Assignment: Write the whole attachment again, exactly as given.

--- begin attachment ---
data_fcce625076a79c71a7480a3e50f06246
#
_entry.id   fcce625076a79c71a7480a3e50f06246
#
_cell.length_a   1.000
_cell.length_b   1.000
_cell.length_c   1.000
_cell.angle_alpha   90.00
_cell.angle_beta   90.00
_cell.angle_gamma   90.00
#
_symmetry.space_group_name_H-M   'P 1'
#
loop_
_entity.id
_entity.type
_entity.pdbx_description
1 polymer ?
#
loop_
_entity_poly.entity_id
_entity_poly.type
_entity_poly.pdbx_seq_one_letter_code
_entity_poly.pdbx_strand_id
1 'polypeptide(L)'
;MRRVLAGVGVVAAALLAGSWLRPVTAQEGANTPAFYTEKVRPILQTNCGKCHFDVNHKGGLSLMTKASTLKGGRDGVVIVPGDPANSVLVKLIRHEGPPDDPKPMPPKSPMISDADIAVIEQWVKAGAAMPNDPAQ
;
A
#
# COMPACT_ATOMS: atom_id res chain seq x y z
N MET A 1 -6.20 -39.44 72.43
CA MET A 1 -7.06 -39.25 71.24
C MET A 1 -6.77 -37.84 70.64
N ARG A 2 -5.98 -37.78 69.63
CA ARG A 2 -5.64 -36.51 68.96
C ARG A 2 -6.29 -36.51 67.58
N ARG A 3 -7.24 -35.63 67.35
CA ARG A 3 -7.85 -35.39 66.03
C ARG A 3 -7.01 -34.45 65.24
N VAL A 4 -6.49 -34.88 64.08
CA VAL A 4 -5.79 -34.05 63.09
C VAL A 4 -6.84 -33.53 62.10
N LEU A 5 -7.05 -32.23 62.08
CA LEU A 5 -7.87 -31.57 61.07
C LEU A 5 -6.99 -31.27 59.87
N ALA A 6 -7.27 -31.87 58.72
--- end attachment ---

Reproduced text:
data_fcce625076a79c71a7480a3e50f06246
#
_entry.id   fcce625076a79c71a7480a3e50f06246
#
_cell.length_a   1.000
_cell.length_b   1.000
_cell.length_c   1.000
_cell.angle_alpha   90.00
_cell.angle_beta   90.00
_cell.angle_gamma   90.00
#
_symmetry.space_group_name_H-M   'P 1'
#
loop_
_entity.id
_entity.type
_entity.pdbx_description
1 polymer ?
#
loop_
_entity_poly.entity_id
_entity_poly.type
_entity_poly.pdbx_seq_one_letter_code
_entity_poly.pdbx_strand_id
1 'polypeptide(L)'
;MRRVLAGVGVVAAALLAGSWLRPVTAQEGANTPAFYTEKVRPILQTNCGKCHFDVNHKGGLSLMTKASTLKGGRDGVVIVPGDPANSVLVKLIRHEGPPDDPKPMPPKSPMISDADIAVIEQWVKAGAAMPNDPAQ
;
A
#
# COMPACT_ATOMS: atom_id res chain seq x y z
N MET A 1 -6.20 -39.44 72.43
CA MET A 1 -7.06 -39.25 71.24
C MET A 1 -6.77 -37.84 70.64
N ARG A 2 -5.98 -37.78 69.63
CA ARG A 2 -5.64 -36.51 68.96
C ARG A 2 -6.29 -36.51 67.58
N ARG A 3 -7.24 -35.63 67.35
CA ARG A 3 -7.85 -35.39 66.03
C ARG A 3 -7.01 -34.45 65.24
N VAL A 4 -6.49 -34.88 64.08
CA VAL A 4 -5.79 -34.05 63.09
C VAL A 4 -6.84 -33.53 62.10
N LEU A 5 -7.05 -32.23 62.08
CA LEU A 5 -7.87 -31.57 61.07
C LEU A 5 -6.99 -31.27 59.87
N ALA A 6 -7.27 -31.87 58.72